Sunday, January 25, 2015

“The problem with spiritual procrastination is the uncertain time of the deadline.”

“The community of the saints is not an "ideal" community consisting of perfect and sinless men and women, where there is no need of further repentance. No, it is a community which proves that it is worthy of the gospel of forgiveness by constantly and sincerely proclaiming God's forgiveness...Sanctification means driving out the world from the Church as well as separating the Church from the world. But the purpose of such discipline is not to establish a community of the perfect, but a community consisting of men who really live under the forgiving mercy of God.” - Dietrich Bonhoeffer (German Lutheran pastor and anti-Nazi dissident who was executed by hanging on April 9, 1945 as the Nazi regime collapsed)

Gospel Text: (MK 1:14-20)
After John had been arrested,
Jesus came to Galilee proclaiming the gospel of God:
“This is the time of fulfillment.
The kingdom of God is at hand.
Repent, and believe in the gospel.”

As he passed by the Sea of Galilee,
he saw Simon and his brother Andrew casting their nets into the sea;
they were fishermen.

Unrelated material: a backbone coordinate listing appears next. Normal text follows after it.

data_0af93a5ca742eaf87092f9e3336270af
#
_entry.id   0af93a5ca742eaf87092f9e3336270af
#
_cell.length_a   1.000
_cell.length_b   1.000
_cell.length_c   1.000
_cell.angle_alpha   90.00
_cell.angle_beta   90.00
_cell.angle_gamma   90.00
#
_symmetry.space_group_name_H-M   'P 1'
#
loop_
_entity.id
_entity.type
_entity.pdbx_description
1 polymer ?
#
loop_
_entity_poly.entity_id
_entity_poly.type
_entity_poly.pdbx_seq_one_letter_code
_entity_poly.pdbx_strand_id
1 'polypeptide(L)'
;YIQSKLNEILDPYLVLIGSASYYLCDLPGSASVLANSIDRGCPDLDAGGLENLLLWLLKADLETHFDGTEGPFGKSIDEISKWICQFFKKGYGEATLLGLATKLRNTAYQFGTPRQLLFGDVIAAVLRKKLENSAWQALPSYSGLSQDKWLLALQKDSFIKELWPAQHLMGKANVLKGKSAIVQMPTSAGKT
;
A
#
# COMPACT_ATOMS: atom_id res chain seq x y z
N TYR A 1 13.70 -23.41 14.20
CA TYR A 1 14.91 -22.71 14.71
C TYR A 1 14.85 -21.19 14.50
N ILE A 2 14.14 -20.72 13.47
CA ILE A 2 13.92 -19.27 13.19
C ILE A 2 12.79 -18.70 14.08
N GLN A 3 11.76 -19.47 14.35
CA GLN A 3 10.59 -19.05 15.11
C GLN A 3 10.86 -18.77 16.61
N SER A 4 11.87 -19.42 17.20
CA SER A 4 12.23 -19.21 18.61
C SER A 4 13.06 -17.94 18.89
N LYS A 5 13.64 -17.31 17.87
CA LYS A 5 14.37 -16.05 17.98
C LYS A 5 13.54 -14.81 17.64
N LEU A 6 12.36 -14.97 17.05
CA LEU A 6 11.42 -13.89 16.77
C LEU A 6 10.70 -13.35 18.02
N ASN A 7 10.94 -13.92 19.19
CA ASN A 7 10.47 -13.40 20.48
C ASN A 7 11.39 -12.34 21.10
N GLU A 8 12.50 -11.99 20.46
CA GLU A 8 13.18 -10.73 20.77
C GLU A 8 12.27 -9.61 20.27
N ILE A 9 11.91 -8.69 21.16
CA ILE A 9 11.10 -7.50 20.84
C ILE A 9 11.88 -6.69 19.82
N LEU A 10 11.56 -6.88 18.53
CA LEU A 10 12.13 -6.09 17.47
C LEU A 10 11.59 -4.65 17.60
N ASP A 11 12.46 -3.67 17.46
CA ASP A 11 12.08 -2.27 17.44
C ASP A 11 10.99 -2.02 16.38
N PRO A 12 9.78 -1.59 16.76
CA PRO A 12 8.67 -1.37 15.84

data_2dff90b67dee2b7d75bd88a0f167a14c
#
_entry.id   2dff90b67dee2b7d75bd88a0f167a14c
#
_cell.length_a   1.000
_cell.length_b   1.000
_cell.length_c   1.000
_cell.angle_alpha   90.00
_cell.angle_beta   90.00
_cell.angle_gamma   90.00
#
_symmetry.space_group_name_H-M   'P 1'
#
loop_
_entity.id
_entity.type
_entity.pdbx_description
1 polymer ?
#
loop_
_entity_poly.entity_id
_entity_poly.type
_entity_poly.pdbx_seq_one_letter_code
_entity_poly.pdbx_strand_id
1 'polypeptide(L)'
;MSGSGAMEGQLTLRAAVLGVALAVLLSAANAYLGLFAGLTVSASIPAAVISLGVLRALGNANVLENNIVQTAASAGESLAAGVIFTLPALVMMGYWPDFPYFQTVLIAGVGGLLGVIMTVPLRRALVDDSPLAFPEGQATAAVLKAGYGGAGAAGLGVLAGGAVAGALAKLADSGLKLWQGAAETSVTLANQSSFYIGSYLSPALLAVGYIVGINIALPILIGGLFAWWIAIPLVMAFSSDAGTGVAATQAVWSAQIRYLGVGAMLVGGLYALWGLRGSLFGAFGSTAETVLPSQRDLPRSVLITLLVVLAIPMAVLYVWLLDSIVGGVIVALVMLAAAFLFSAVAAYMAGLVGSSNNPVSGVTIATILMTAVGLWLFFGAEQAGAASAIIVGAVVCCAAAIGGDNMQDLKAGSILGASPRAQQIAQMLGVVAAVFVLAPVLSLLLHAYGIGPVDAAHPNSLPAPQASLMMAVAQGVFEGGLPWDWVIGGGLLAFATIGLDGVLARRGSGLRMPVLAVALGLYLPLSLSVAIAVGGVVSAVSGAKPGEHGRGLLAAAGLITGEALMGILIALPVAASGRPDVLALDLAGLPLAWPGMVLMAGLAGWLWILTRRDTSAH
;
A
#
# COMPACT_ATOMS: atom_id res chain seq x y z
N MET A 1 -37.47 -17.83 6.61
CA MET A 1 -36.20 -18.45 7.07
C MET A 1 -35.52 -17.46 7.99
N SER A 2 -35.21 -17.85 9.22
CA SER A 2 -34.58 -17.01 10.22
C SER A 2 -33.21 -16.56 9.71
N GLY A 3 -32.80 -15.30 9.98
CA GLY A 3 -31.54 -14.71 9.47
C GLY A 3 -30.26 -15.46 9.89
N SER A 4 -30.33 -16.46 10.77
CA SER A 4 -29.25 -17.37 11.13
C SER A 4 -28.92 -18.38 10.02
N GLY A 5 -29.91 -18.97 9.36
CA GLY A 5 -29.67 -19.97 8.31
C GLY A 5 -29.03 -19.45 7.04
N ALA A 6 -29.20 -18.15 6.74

Jesus said to them,
“Come after me, and I will make you fishers of men.”
Then they abandoned their nets and followed him.
He walked along a little farther
and saw James, the son of Zebedee, and his brother John.
They too were in a boat mending their nets.
Then he called them.
So they left their father Zebedee in the boat
along with the hired men and followed him.

When I was younger I remember being afraid of the word repent.  It was associated with dire consequences.  I was sure there was a trick question involved and I worried that I would not know that I was not in God’s favor. Now as I look at the definition of repent:  to turn from sin and dedicate oneself to the amendment of one’s life, I have a different view.  I trust in God’s love for me and I believe God wants me to make the right choices.  God is always speaking and I simply need to listen and trust in his ways.  I also feel God’s compassion when I fall short in my efforts.

The fact of the matter is, we all struggle with our call, which we got through our Baptism, as we move along our journey of faith. There are times when we don't understand. But God comes back to us in the most unexpected ways; He uses us for others in the most unexpected ways. What God needs is not our ability, but our availability. What Jesus teaches His disciples is not a course of study, but a way of life to follow.

So as we all enjoy our Sunday afternoon ask yourself a few questions in prayer:  What habits do I have that call for me to repent and turn toward God?  When am I motivated by ego or selfishness? How can I become a more generous and loving person?  How can I be more open to God’s loving guidance to help me use my gifts and talents in service to my community?

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